SINGAPORE – A gay father here failed to get a court custody order for his six-year-old biological child born by a surrogate mother in India, which he had sought in the hopes of easing the approval of a student pass application for the boy.
The court, while acknowledging that the British man and his Singaporean partner loved their child, made clear that family law should not be used to solve immigration problems with the Immigration and Checkpoints Authority (ICA).
“This application ought not to have been taken out in the first place,” said District Judge Yarni Loi in judgment grounds last month, adding there is no evidence the custody order would increase the child’s chances of obtaining a student pass.
The father of the child has been in a relationship with his Singaporean partner since 2003 and registered their civil partnership in Scotland in July 2011. Both work in the creative industry in Singapore.
The couple had applied for permanent residency, a long-term visit pass and a student pass for the child at various points, but were unsuccessful despite appeals.
The boy, who has been brought up in Singapore with the couple since 2013, has British citizenship.
As he is on a short-term visit past, he has to leave and re-enter Singapore every three months.
He is enrolled to enter an international school next year when he turns seven, but the latest application for a student pass initiated by the school was rejected by ICA in October.
The father, through lawyers Ivan Cheong and Shaun Ho, applied for a custody order as he believed this would help him secure a student pass for the child.
District Judge Loi said the court’s powers to grant custody orders should be exercised judiciously and in cases where there is a genuine need to ensure the welfare of the child.
“No such genuine need arises in this case,” she said.
The father was not genuinely seeking an order for sole custody, care and control of the child, said District Judge Loi, as he already has actual custody and care and control.
The judge noted that the boy lives in a spacious and secure home, has a supportive social and family ecosystem, and is very close to his two cousins, the daughters of the Singaporean partner’s sister.
“There is no doubt that father and his partner both love the child dearly and are deeply anxious about securing the child’s future in Singapore,” said District Judge Loi.
“By this application, they seek to arm themselves with a piece of paper, a consent order of court, to present to the ICA in the hope that the child’s chances of obtaining a student pass would be increased and prospects of remaining and studying in Singapore improved.”
The Briton and his partner had inked a surrogacy deal in India for about US$17,000 (S$23,000), which saw the surrogate receiving 200,000 rupees (S$3,800).
Their plan for a second child fathered by the partner, with eggs from the same donor, was derailed as India had changed its surrogacy laws before then. Foreign, unmarried and homosexual couples are banned from commissioning a surrogacy in India, and commercial surrogacy is also illegal.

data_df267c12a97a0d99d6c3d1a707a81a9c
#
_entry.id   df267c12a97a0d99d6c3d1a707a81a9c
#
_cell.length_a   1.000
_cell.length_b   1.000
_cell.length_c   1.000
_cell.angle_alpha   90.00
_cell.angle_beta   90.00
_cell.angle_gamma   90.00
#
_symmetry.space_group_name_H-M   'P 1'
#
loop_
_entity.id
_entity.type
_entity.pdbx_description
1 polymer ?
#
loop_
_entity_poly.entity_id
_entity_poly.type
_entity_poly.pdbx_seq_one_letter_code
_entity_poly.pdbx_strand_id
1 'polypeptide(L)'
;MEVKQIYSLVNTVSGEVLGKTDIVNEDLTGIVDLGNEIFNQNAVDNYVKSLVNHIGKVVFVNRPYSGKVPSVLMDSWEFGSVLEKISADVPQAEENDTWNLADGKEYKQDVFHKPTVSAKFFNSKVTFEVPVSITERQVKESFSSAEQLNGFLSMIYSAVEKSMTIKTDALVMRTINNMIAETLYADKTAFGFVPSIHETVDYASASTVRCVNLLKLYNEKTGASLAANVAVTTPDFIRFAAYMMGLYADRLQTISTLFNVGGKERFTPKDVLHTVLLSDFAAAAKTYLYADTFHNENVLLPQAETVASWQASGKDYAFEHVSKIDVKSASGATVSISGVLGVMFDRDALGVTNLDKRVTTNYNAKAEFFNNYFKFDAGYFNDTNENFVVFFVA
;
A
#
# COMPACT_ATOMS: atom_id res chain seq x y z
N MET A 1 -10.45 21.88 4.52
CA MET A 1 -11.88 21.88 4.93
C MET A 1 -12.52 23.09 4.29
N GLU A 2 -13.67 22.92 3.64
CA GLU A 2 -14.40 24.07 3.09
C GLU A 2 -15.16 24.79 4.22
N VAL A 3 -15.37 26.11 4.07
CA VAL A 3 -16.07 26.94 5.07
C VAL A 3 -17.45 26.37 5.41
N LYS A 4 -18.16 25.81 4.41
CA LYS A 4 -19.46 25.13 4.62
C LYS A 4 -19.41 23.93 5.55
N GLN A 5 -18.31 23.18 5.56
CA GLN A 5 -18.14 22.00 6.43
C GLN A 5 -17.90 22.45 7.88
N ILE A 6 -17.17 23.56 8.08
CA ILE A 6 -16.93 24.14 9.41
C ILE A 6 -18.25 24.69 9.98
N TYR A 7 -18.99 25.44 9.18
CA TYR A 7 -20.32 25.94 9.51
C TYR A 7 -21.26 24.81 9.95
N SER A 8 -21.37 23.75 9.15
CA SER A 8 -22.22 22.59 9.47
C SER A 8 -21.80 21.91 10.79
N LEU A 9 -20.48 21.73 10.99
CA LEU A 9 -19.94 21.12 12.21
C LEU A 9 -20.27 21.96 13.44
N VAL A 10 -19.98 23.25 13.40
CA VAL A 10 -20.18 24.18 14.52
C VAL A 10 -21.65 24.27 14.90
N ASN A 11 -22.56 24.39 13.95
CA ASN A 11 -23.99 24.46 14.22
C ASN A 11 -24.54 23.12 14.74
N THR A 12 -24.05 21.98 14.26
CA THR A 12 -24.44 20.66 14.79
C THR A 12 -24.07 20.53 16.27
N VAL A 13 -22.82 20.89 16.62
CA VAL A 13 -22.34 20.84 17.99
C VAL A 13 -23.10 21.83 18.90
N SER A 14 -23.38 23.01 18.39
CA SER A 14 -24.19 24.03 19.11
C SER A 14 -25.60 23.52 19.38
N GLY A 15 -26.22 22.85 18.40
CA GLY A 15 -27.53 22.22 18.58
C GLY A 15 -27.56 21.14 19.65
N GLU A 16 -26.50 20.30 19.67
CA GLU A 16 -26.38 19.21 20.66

Surrogacy is not permitted in Singapore, but the law recognises the gestational mother as the child’s legal parent – which in this case could be presumed to be the surrogate.
The father had claimed that a custody order was needed to take over the surrogate mother’s parental rights, entitlements and obligations over the child, vesting the parental rights in the father.
District Judge Loi, however, clarified that a custody order is not a means of transferring “parental rights” from surrogate to father. She also said she had “serious doubts” about whether the surrogate is the legal mother, since both the egg donor was unknown and the child’s birth certificate only stated “Mrs. Not Known”.
The judge further noted that the Status of Children (Assisted Reproduction Technology) Act (SCARTA), which addresses the legal parentage of children born with the assistance of reproductive technology, only applies to children born on or after Oct 1, 2014.
It would not apply in this case, as the child was born in April 2013.
But even SCARTA does not appear to allow the commissioning parents to replace the gestational mother and her husband or de facto partner as the legal parents of the child under any circumstances, said District Judge Loi, citing a 2018 High Court decision.
“Singapore does not have any legislation for couples such as the father and his partner who have undergone commercial surrogacy to formally apply for ‘parenting orders’, including a declaration of the child’s legitimacy,” said the judge.
“Indeed, it is not inconceivable that there are many foreigners, whether married or not, who would very much want their children, whether legitimate or not, to live and study in Singapore. Crucially, whether or not ICA grants a student pass is a matter within the jurisdiction of the ICA and not the courts.”
In an unrelated landmark case last year, the High Court approved on appeal a gay Singaporean’s bid to adopt his biological son, whom he fathered in the United States through a surrogate.
The three-judge appeal court made clear that its decision was based “on the particular facts of the case and should not be taken as an endorsement of what the appellant and his partner set out to do”.
This article was first published in The Straits Times. Permission required for reproduction.